With its 18th entry to the Marvel Cinematic Universe, Marvel struck gold.
Since its announcement in 2014, Ryan Coogler’s “Black Panther“ was easily the most anticipated movie in the Marvel series. The ambitious decision to center a film around a black superhero was a first for Marvel. Luckily, they have had 10 years of experience in making superhero movies, ever since “Iron Man” hit the screen in 2008. It pays off well. Despite that it is difficult for a movie to live up to such high expectations, Marvel delivered what they promised: spectacle, bad-ass action, and a black superhero that viewers can look up to.
Almost two years after Black Panther’s first appearance in “Captain America: Civil War,” we finally get the story of T’Challa, King of Wakanda. From the outside, Wakanda appears to be impoverished and hardly worth the notice of the Western world. This is exactly the sort of image the people of Wakanda want. For lo and behold, this is all just a facade: Wakanda is actually a super high tech country. Its technology is easily two to three hundred years in the future of anything we have ever seen in the cinematic world of Marvel. The story follows T’Challa (Chadwick Boseman), who is ceremoniously coronated the new king after the death of his father. Hardly has his reign begun, however, when a new threat arises from the outside world. Marvel’s most complex villain yet, Killmonger (Michael B. Jordan) who has made it his purpose to take the throne and use Wakanda’s technology to better the lives of the black community he grew up in.
So far, this does not sound too different from your usual Marvel movie. There’s the hero, the villain, the struggle for power. It’s a good story. There are some Shakespearean vibes with themes of revenge, responsibility, and the struggle between good and evil. Add to that a good dose of drama, excitement, humor, and plenty of visual effects. The plot itself is solid, but it isn’t what makes “Black Panther” what it is. It is everything around the plot.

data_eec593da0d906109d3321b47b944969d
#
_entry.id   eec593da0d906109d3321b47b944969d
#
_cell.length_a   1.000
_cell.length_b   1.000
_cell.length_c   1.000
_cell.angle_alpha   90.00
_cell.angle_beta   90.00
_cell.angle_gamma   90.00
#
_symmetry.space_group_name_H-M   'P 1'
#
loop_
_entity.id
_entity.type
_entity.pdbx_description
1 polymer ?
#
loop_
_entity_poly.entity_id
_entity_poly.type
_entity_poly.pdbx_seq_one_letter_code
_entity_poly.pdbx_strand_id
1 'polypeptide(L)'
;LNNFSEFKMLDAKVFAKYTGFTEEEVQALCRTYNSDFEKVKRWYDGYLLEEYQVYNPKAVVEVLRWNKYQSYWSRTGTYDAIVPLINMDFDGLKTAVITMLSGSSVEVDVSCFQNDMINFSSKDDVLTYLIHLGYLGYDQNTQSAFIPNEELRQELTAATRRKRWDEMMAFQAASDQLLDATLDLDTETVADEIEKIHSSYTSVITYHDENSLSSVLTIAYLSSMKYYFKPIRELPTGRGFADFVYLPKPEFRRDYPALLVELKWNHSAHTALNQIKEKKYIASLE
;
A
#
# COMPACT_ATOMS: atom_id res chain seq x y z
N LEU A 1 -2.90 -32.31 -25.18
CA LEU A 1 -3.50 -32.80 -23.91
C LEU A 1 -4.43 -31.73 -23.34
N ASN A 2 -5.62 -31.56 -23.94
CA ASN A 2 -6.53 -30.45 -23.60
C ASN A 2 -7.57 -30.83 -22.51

The first thing we notice about “Black Panther” is the sheer effort that Marvel has put into world-building. Forget Thor’s Asgard or the many worlds of “Guardians of the Galaxy.” Wakanda easily surpasses them all. As the plot of “Black Panther” gradually develops, we are introduced to the entirety of Wakandan culture, which includes everything from its own cultural history to mythology, traditions, customs, music, clothing, and ideology, let alone its incredible technology. While it is heavily inspired by various African cultures, it does so without feeling as if it is appropriating it.
What truly makes “Black Panther” stand out are the surprisingly mature social issues tackled within the film. Despite being depicted as the villain, Killmonger has some relevant points. His concerns are about real social problems, such as poverty and racism. It is easy to understand where he is coming from and why he sees the world in such a bleak way. Like T’Challa, we as the audience are forced to think about whether the traditional course of action is truly the right way to handle such problems or whether we finally need a new approach. It could hardly be more relevant to our time, for whatever way you look at it there is no easy answer.
The heart of “Black Panther” is ultimately the actors. Next to Boseman and Jordan, the star-studded cast includes the likes of Lupita Nyong’o, Danai Gurira, Letitia Wright and Daniel Kaluuya. Marvel usually does a good job with casting, but these actors are exceptionally well chosen. Seemingly effortlessly, they balance humor and seriousness and overall they are a joy to watch. Luckily, with the incredible success of “Black Panther,” there is bound to be a sequel or two.
In the meantime, here are some other movies you can check out:
- “Get Out” (Jordan Peele, 2017)
Almost as culturally significant as “Black Panther,” this horror movie deals with race and isn’t shy with its message. It was an Oscar nominee for Best Picture, and Daniel Kaluuya (who also acts in “Black Panther”) is the star in this movie. Hopefully this is only the beginning of Kaluuya’s career on the big screen.
- “Hancock” (Peter Berg, 2008)
Although “Black Panther” is the first black Marvel superhero, there was another movie about a black superhero a few years back. Will Smith plays Hancock, a hero down on his luck. With the help of Jason Bateman, however, he finds renewed vigor in his vigilantism. It is a fun movie and it has some heartwarming scenes. Plus, Will Smith gets to kick some ass.
- “Yeelen” (Souleymane Cissé, 1987)
This movie from Mali has widely been heralded to be one of the best of African cinema. Similarly to “Black Panther,” the story revolves around royal family conflicts. There is magic, there is mythology, and although it is a bit slow, it is a very rewarding film.
Featured photo credit to Marvel.